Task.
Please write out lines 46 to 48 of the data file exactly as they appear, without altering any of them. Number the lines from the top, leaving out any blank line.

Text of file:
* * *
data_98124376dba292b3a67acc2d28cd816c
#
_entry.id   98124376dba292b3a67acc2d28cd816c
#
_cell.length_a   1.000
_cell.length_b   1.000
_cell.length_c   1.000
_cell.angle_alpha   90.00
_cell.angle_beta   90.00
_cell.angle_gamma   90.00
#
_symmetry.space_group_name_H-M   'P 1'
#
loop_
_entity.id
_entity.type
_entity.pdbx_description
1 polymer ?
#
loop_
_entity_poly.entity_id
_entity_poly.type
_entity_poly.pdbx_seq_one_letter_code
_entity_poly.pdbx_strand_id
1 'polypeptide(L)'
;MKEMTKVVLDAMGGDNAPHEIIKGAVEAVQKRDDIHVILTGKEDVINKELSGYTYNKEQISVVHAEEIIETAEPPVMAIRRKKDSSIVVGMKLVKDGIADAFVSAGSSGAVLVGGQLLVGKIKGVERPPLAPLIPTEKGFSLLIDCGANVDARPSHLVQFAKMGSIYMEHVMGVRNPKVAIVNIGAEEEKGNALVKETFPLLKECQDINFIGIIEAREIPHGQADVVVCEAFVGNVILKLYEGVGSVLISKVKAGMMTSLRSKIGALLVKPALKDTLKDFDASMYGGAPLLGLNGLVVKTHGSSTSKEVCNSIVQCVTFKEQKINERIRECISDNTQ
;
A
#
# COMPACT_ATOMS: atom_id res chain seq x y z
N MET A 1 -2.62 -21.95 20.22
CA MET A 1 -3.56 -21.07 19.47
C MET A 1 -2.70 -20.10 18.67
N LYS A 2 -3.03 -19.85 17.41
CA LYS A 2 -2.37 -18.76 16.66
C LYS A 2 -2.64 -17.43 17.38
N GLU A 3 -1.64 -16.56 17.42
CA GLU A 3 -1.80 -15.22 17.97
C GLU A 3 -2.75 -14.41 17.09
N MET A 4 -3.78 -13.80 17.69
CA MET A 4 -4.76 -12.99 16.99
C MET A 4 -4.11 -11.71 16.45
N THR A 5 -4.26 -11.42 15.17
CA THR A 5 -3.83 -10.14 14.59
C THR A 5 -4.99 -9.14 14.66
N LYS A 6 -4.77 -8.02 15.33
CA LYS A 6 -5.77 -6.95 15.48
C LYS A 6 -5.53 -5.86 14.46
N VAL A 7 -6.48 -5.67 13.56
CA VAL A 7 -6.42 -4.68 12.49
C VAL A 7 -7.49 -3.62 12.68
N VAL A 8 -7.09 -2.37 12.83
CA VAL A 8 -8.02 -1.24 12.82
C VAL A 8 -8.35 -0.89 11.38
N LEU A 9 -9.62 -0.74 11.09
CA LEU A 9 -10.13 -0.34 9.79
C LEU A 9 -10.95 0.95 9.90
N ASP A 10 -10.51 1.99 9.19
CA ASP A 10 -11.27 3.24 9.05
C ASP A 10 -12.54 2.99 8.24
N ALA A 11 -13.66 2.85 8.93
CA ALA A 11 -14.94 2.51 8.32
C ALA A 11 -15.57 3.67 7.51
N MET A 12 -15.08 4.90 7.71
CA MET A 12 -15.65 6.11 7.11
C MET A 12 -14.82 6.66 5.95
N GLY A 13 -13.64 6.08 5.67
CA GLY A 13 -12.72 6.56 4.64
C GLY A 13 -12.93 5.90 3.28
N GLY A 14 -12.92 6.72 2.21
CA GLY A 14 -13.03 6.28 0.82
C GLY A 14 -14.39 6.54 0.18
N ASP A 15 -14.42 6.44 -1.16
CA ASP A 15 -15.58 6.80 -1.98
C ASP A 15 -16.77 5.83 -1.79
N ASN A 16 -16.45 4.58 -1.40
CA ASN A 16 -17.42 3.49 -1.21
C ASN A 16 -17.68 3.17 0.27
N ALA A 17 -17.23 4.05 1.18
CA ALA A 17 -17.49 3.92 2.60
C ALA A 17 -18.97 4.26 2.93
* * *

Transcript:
N LYS A 6 -4.77 -8.02 15.33
CA LYS A 6 -5.77 -6.95 15.48
C LYS A 6 -5.53 -5.86 14.46